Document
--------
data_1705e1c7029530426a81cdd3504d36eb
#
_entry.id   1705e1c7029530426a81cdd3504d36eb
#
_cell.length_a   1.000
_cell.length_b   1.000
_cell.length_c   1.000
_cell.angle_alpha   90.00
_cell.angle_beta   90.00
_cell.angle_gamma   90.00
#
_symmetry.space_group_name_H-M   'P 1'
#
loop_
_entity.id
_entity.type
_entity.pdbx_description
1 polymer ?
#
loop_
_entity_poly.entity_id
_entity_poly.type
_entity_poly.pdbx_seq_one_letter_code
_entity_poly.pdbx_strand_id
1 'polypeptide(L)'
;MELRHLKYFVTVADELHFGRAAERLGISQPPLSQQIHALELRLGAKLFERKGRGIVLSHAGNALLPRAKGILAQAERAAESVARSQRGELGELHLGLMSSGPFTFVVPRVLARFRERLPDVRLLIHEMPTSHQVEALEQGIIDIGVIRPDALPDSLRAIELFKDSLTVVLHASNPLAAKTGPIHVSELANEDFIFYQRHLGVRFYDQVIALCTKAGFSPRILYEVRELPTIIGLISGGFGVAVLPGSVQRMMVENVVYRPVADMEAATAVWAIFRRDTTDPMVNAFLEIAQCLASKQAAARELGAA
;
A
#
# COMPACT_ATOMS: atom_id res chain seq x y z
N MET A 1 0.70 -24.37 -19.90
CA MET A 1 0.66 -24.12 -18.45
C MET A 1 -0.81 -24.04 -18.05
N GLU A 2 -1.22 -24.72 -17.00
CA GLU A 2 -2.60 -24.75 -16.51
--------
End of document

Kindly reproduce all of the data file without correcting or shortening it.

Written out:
data_1705e1c7029530426a81cdd3504d36eb
#
_entry.id   1705e1c7029530426a81cdd3504d36eb
#
_cell.length_a   1.000
_cell.length_b   1.000
_cell.length_c   1.000
_cell.angle_alpha   90.00
_cell.angle_beta   90.00
_cell.angle_gamma   90.00
#
_symmetry.space_group_name_H-M   'P 1'
#
loop_
_entity.id
_entity.type
_entity.pdbx_description
1 polymer ?
#
loop_
_entity_poly.entity_id
_entity_poly.type
_entity_poly.pdbx_seq_one_letter_code
_entity_poly.pdbx_strand_id
1 'polypeptide(L)'
;MELRHLKYFVTVADELHFGRAAERLGISQPPLSQQIHALELRLGAKLFERKGRGIVLSHAGNALLPRAKGILAQAERAAESVARSQRGELGELHLGLMSSGPFTFVVPRVLARFRERLPDVRLLIHEMPTSHQVEALEQGIIDIGVIRPDALPDSLRAIELFKDSLTVVLHASNPLAAKTGPIHVSELANEDFIFYQRHLGVRFYDQVIALCTKAGFSPRILYEVRELPTIIGLISGGFGVAVLPGSVQRMMVENVVYRPVADMEAATAVWAIFRRDTTDPMVNAFLEIAQCLASKQAAARELGAA
;
A
#
# COMPACT_ATOMS: atom_id res chain seq x y z
N MET A 1 0.70 -24.37 -19.90
CA MET A 1 0.66 -24.12 -18.45
C MET A 1 -0.81 -24.04 -18.05
N GLU A 2 -1.22 -24.72 -17.00
CA GLU A 2 -2.60 -24.75 -16.51